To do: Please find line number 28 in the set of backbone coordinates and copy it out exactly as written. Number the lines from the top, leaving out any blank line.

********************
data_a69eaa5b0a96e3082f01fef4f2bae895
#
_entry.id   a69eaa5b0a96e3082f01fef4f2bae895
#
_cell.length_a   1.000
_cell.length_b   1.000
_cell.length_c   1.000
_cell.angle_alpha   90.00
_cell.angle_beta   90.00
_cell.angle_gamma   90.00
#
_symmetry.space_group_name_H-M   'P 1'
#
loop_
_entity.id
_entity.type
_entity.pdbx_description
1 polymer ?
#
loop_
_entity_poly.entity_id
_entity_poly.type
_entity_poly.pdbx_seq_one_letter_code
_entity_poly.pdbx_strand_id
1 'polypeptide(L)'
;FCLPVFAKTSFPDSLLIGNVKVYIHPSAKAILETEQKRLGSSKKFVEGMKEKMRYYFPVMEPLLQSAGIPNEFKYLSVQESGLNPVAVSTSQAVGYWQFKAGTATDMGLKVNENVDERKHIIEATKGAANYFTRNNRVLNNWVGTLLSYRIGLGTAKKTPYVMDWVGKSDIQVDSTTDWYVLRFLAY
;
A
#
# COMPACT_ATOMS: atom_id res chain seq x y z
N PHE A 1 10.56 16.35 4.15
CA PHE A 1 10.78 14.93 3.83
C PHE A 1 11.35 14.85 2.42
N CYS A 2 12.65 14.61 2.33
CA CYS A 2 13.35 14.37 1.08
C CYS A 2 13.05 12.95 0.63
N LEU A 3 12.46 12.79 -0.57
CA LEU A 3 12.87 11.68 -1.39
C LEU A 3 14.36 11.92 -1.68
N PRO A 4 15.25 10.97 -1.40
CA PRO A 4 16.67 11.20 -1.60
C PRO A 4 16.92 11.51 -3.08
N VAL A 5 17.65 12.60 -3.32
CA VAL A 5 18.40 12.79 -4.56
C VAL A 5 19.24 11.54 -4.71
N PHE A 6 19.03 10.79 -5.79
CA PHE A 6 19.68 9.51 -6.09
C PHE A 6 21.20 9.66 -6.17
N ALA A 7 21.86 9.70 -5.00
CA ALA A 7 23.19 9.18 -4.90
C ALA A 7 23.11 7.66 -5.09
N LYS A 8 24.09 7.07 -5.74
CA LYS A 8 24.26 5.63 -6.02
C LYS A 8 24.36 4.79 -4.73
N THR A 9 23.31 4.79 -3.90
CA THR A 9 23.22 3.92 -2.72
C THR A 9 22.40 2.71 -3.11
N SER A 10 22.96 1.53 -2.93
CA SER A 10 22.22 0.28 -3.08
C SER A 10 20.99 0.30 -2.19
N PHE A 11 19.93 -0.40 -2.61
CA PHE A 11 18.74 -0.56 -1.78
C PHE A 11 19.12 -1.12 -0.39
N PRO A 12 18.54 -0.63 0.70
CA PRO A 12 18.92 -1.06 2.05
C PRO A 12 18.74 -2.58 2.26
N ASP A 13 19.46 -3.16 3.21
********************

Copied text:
A